tin can full of wormsOpen a can of worms with me and explore point of view

Point of view shows the story through a lens. Notice the tense, as in past or present, sometimes changes with whatever sounds best.

Continue reading

NaNoWriMo Episode One: The Pantser Tries to Plants

Grammarly suggests replacing "pantser" with "more pants"As I gear up for my first NaNoWriMo, I find myself challenging my aspirations to plot ahead of time. I have an outline for book two, but I don’t feel like working with it. I want to just slap all my written snippets together and sort it out. Bad…very bad pantser! I’m trying to be a plantser this time and maybe graduate to a plotter next time. After all, that’s how people pump out a book every three months, right? Take a look at this other post for the difference between Pansting, Plantsing, and Plotting: Pantser Vs. Plotter.

Introspection shows two problems with my first plantser try.

Continue reading

Story Minds all Start Somewhere

By the time I was old enough to have pet rabbits, a power-hungry rabbit with malocclusion (misaligned teeth that don’t stop growing) took over the world and sent people on a run for their lives. In college, I made an animation out of it just for fun. Trust me, it was bad.

Our rabbits were sometimes proof that one such occurrence hid just over the horizon. They had pen pals, you see, and thus co-conspirators. You should have seen the crap they talked about us! Ungrateful beasts.

One of them even growled at us as we walked by, and took care to show us just how far her bite could reach, but we kept her because she was show quality.

Her neighbor, Ida, did not care for such ambitions. She lay like a lump on a log—or in our arms—or on the couch—or laced in a bonnet, happy as can be. I imagine she would be the comic companion in the quest for independence.

But what about some the famous authors? What did they first write?

Margaret Atwood

She began to write plays and poems at age six.

Age six! I was still discovering fish sticks and relishing in extravagant grape juice at age six!

Steven King

He started by copying comics and seeing his mother’s disappointment when she found out they were copies. On to bigger and better…comics of his own such as I Was a Teenage Grave Robber in 1965.

JR Tolkien

He made a few of his own complete languages in his teen years and knew several real languages as well.

I tried a secret language once with my sister. We wanted to be like Harriet the Spy. It never really took off.

Jane Austen

She wrote stories and plays and poems from at least age eleven on, probably performing a few plays with her family. Her first works from between 1787 and 1793 were compiled into a novel she called Juvenilia. She titled them Volume the First, Volume the Second and Volume the Third. According to scholar Richard Jenkyns, the works are “boisterous” and “anarchic.”

John Steinback

He locked himself in his room at age 14 and began his writing career over poems and stories. As with most writers, it took some years to get going. His work is influenced by the Salinas Valley, which is fairly close to me. I’d like to read Grapes of Wrath again with an adult mind that can pay attention.

So what about you? What did you first write?

Every writer and author started somewhere. Even if you are working on your first work right now, I’d like to know!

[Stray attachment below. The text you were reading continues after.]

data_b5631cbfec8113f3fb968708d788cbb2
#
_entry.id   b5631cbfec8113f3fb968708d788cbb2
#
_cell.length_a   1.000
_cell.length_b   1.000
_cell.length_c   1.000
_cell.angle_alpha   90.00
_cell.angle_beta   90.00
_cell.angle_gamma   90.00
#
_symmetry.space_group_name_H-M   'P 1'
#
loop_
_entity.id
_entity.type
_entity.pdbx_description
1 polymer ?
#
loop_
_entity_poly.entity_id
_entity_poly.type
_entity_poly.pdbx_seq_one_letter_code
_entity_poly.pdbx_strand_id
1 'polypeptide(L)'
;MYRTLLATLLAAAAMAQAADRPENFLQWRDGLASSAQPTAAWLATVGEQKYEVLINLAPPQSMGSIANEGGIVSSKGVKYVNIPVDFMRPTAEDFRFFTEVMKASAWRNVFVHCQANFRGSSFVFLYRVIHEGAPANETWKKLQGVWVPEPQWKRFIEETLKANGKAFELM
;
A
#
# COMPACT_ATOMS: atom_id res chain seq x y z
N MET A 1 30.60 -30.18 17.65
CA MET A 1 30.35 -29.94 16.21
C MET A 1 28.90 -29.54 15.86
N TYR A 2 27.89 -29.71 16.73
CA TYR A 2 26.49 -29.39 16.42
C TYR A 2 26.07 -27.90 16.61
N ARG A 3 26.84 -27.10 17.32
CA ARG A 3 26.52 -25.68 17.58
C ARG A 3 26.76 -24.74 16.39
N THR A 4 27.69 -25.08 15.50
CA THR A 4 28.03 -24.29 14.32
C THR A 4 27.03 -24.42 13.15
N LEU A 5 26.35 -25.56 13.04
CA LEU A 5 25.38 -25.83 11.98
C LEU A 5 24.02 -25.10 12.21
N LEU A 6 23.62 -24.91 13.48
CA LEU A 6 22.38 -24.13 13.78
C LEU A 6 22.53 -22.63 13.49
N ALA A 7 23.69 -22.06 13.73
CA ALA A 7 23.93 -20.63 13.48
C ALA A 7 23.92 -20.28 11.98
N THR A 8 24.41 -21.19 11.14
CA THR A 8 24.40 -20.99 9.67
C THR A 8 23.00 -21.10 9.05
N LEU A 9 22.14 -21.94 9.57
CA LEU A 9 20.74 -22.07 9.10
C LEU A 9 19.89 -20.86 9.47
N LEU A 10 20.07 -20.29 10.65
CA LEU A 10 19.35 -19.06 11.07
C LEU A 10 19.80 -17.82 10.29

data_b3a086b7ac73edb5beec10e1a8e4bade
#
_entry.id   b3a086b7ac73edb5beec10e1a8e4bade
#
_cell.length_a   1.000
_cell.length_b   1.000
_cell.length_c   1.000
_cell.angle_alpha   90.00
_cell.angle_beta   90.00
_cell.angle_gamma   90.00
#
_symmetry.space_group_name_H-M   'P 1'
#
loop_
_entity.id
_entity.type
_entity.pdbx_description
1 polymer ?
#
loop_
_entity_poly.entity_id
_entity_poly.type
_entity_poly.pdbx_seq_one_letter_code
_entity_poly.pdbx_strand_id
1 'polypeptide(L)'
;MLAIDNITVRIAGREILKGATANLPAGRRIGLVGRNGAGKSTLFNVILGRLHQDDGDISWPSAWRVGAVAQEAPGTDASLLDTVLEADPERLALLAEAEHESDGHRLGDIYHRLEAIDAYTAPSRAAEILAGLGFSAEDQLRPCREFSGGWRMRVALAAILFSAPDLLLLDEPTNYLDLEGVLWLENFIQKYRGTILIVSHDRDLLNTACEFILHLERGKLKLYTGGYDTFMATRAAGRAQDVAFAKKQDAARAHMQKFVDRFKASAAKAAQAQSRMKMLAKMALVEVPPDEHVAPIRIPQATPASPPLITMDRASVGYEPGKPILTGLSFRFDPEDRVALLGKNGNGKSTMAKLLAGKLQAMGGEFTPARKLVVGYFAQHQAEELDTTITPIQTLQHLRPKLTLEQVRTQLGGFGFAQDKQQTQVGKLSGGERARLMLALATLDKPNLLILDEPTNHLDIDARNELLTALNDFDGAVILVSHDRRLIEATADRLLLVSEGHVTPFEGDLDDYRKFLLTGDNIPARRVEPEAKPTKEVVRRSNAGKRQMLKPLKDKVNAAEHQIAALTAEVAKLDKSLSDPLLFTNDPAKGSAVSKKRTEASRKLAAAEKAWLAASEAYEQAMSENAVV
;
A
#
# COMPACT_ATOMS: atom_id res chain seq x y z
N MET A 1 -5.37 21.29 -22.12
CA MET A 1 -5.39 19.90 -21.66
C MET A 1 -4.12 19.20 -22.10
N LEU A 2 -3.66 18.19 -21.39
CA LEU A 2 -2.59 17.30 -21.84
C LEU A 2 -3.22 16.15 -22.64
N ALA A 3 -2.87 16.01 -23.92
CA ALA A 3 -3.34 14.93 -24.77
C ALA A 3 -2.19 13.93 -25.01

Who Can Compliment Authors’ Babies on Amazon

Such an angry baby

Nothing hurts more or feels better than reviews on your written work. But it seems hard to get reviews when authors are just starting out.

Let’s say you go into a grocery store with your baby and:

Your babysitter happens to be shopping as well. She looks over and coos “my, chubby cheeks is looking happy today! So cute!”

An employee glares up from stocking veggies and says “you haven’t spent enough money here to compliment babies.”

A woman compliments your baby from across the store. She hasn’t even seen the child. The manager asks her to leave.

Your spouse walks in, winks, and says “hey, nice baby.”

The managers and employees all gather around and point at your spouse. “No family or friends can compliment babies!”

As your spouse looks on in dismay, a person pushing a cart piled high with fish sticks swerves around the corner, slams into your cart, and makes the baby cry. “Ugly baby. Shouldn’t have been born,” the cart owner growls.

Nobody reacts at first. Then, one by one, everyone at the scene starts to chant “you have to buy the baby before you can review it!”

Continue reading

Writer Pages: Do it right the first time

confusing signs

Hi friends!

It’s time. I am taking the plunge! This subdomain on WordPress.com will soon be redirected to my own domain. But whyyyyy?

I don’t like ads, and I already pay for my host site, so why not go for a more professional look.

It’s painful, I know. But followers have multiplied faster than I thought they would, and I don’t want to risk losing them by making this move too late in the game. I intend to migrate everyone with the transfer so nothing should be done on your part.

Please let me know if you receive errors. It should be about 24 hours before everything propagates, so I’m trying to be patient! Hopefully you get to see this post!

Here is why I titled this post the way I did

Moving everything, paying for the redirect from WordPress.com, tracking down broken links, navigating SEO damaging 502 errors, all these things are a pain in the butt. If you start an author page, do something more like this:

Continue reading

The Why Test

confusing sign“No, we can’t go to the park.”

“But why?”

“Because I said so.”

That never worked, did it? It doesn’t work on readers either.

If our stories can’t pass the Why Test, there is a motivation problem. The problem may be even deeper than why we allow something to happen, or a character to act a certain way. Does the part/person in question have a justified existence?

Let’s try it on my first draft of Fodder for Pigs.

I had to rip this information out of my head, and my readers probably would have done the same if they could reach me. Watch as it gets better in increments:

Continue reading